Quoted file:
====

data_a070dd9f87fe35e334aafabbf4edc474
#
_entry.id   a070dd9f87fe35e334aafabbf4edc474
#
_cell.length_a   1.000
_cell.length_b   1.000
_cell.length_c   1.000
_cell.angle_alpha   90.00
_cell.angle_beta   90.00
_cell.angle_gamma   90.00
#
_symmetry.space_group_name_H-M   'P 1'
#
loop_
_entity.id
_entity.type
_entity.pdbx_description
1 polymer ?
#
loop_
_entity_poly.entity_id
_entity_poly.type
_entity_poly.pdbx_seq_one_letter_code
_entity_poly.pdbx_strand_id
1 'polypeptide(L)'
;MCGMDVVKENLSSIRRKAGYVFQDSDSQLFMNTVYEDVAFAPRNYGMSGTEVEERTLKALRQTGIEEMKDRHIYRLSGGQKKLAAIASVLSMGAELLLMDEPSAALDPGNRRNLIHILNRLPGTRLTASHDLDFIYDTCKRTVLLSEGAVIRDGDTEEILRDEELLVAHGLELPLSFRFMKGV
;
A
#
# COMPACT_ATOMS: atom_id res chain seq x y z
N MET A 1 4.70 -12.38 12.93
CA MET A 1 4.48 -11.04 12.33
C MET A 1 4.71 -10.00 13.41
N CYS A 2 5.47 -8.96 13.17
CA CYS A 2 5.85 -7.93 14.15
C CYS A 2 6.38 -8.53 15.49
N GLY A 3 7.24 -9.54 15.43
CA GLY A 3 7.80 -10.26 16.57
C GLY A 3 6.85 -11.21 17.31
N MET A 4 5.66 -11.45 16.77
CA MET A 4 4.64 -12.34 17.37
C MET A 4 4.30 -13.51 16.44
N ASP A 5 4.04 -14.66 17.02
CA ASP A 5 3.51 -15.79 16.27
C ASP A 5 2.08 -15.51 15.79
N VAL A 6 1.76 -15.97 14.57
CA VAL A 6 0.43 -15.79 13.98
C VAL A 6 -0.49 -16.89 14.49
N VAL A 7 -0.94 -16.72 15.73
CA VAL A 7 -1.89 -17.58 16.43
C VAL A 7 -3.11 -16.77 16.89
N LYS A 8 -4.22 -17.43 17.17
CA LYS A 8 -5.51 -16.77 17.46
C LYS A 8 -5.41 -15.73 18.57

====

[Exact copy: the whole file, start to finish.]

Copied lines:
data_a070dd9f87fe35e334aafabbf4edc474
#
_entry.id   a070dd9f87fe35e334aafabbf4edc474
#
_cell.length_a   1.000
_cell.length_b   1.000
_cell.length_c   1.000
_cell.angle_alpha   90.00
_cell.angle_beta   90.00
_cell.angle_gamma   90.00
#
_symmetry.space_group_name_H-M   'P 1'
#
loop_
_entity.id
_entity.type
_entity.pdbx_description
1 polymer ?
#
loop_
_entity_poly.entity_id
_entity_poly.type
_entity_poly.pdbx_seq_one_letter_code
_entity_poly.pdbx_strand_id
1 'polypeptide(L)'
;MCGMDVVKENLSSIRRKAGYVFQDSDSQLFMNTVYEDVAFAPRNYGMSGTEVEERTLKALRQTGIEEMKDRHIYRLSGGQKKLAAIASVLSMGAELLLMDEPSAALDPGNRRNLIHILNRLPGTRLTASHDLDFIYDTCKRTVLLSEGAVIRDGDTEEILRDEELLVAHGLELPLSFRFMKGV
;
A
#
# COMPACT_ATOMS: atom_id res chain seq x y z
N MET A 1 4.70 -12.38 12.93
CA MET A 1 4.48 -11.04 12.33
C MET A 1 4.71 -10.00 13.41
N CYS A 2 5.47 -8.96 13.17
CA CYS A 2 5.85 -7.93 14.15
C CYS A 2 6.38 -8.53 15.49
N GLY A 3 7.24 -9.54 15.43
CA GLY A 3 7.80 -10.26 16.57
C GLY A 3 6.85 -11.21 17.31
N MET A 4 5.66 -11.45 16.77
CA MET A 4 4.64 -12.34 17.37
C MET A 4 4.30 -13.51 16.44
N ASP A 5 4.04 -14.66 17.02
CA ASP A 5 3.51 -15.79 16.27
C ASP A 5 2.08 -15.51 15.79
N VAL A 6 1.76 -15.97 14.57
CA VAL A 6 0.43 -15.79 13.98
C VAL A 6 -0.49 -16.89 14.49
N VAL A 7 -0.94 -16.72 15.73
CA VAL A 7 -1.89 -17.58 16.43
C VAL A 7 -3.11 -16.77 16.89
N LYS A 8 -4.22 -17.43 17.17
CA LYS A 8 -5.51 -16.77 17.46
C LYS A 8 -5.41 -15.73 18.57